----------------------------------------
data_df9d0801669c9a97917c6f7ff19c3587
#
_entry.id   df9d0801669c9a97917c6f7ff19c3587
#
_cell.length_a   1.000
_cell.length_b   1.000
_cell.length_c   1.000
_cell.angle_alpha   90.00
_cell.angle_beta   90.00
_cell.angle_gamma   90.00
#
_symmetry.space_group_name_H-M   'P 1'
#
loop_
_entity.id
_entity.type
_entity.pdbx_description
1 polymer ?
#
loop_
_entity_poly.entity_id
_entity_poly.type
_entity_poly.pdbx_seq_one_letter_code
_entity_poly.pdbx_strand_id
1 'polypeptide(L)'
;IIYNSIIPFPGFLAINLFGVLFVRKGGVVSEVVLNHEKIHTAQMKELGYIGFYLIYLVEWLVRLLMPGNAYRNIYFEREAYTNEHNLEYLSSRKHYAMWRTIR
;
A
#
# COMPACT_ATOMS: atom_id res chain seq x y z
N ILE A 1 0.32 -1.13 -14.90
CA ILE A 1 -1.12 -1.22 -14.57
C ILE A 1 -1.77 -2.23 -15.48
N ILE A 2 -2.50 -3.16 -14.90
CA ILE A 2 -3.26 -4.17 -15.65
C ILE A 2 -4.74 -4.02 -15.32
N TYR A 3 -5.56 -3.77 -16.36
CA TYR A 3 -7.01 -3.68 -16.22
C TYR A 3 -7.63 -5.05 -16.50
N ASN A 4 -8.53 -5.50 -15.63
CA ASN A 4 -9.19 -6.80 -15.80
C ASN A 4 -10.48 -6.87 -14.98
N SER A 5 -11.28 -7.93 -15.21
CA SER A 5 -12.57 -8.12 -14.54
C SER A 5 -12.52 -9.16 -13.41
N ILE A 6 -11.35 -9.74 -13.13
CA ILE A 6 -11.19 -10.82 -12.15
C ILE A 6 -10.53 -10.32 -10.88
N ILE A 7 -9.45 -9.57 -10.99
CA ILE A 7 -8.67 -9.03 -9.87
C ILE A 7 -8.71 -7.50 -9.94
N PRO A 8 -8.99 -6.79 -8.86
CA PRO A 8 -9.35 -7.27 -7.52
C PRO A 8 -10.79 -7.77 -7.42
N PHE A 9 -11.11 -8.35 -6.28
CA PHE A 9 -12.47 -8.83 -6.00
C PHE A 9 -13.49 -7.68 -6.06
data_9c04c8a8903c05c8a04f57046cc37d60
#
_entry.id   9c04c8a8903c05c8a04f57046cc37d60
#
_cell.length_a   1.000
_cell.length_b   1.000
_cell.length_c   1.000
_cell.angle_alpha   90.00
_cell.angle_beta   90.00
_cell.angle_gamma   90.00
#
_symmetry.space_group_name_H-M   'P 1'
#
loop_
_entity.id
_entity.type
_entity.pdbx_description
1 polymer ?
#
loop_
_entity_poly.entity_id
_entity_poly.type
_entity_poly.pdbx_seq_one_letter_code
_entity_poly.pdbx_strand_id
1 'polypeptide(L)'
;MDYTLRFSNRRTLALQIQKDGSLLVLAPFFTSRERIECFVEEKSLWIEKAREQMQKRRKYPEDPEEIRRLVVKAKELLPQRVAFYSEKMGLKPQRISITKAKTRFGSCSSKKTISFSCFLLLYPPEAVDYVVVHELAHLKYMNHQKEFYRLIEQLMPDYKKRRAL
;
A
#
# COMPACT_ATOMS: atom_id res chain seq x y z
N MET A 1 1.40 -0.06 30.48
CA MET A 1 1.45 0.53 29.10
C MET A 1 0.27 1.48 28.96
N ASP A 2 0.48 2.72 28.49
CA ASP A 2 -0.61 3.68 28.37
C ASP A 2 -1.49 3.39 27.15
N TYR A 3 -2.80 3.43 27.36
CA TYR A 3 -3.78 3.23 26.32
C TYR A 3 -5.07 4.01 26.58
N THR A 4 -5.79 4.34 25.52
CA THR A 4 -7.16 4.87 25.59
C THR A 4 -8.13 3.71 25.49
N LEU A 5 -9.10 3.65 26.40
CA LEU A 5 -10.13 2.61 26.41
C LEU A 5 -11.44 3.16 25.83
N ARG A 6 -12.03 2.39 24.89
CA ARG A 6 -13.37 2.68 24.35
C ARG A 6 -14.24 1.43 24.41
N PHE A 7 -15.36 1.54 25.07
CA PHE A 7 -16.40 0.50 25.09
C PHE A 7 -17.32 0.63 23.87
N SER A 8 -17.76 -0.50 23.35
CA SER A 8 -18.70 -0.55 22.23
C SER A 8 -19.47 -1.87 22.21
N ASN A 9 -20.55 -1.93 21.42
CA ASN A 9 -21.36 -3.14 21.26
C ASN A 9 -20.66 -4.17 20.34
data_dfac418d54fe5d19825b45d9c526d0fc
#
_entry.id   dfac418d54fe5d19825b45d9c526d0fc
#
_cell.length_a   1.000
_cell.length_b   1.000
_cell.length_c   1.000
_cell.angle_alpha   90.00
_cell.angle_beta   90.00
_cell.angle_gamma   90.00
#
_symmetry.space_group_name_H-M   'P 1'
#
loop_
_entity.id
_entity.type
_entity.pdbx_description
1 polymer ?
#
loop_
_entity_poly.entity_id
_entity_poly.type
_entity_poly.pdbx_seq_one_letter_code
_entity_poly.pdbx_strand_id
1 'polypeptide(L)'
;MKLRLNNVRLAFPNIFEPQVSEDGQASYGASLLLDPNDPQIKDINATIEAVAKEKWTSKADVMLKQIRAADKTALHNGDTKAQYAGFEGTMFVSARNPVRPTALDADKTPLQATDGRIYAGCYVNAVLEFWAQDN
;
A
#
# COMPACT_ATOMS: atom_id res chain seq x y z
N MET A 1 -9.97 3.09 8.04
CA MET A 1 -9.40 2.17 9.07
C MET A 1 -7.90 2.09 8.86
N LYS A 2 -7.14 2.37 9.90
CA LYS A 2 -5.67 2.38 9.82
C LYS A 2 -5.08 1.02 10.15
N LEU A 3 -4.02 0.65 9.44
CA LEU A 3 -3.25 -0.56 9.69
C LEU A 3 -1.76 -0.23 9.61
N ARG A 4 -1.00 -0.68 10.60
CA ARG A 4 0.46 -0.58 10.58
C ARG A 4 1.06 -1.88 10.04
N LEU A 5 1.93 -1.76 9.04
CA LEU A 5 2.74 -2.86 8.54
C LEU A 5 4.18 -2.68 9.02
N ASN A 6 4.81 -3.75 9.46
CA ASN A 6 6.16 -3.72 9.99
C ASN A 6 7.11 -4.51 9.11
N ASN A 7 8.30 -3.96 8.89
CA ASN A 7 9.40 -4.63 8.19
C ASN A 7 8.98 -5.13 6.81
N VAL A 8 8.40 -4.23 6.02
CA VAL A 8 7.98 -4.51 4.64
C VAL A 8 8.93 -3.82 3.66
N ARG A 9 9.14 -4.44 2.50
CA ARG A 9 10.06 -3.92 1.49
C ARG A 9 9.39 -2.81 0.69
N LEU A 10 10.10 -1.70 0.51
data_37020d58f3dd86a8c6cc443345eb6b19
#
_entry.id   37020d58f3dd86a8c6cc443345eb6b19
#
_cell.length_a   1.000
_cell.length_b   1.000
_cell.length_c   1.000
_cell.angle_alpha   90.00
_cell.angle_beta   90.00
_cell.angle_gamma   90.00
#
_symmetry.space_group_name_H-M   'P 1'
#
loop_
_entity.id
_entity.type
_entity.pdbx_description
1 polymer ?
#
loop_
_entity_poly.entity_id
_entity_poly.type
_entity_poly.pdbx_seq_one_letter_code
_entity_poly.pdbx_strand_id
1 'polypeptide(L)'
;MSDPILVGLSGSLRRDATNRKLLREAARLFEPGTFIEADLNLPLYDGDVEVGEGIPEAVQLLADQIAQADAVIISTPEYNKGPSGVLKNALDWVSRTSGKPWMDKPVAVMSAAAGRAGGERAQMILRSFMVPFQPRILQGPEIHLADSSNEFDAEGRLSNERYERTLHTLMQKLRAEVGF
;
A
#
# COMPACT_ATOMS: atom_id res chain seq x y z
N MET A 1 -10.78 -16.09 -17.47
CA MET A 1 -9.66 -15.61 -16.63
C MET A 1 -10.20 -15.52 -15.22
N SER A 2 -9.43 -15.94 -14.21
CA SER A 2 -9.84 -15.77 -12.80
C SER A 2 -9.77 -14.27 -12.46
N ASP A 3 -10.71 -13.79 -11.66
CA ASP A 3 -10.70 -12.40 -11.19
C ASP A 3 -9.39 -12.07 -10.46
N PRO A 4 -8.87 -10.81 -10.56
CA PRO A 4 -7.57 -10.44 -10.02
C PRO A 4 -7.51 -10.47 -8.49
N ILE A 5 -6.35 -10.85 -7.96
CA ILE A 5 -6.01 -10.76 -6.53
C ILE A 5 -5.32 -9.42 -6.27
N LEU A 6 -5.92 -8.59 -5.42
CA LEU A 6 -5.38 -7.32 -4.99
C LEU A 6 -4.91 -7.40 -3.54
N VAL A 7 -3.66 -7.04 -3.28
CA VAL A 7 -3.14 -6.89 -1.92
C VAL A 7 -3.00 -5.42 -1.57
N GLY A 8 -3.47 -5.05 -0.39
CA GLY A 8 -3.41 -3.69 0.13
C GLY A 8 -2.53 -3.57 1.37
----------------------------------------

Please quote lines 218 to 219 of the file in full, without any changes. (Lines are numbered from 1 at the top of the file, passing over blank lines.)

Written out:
N LEU A 6 -5.92 -8.59 -5.42
CA LEU A 6 -5.38 -7.32 -4.99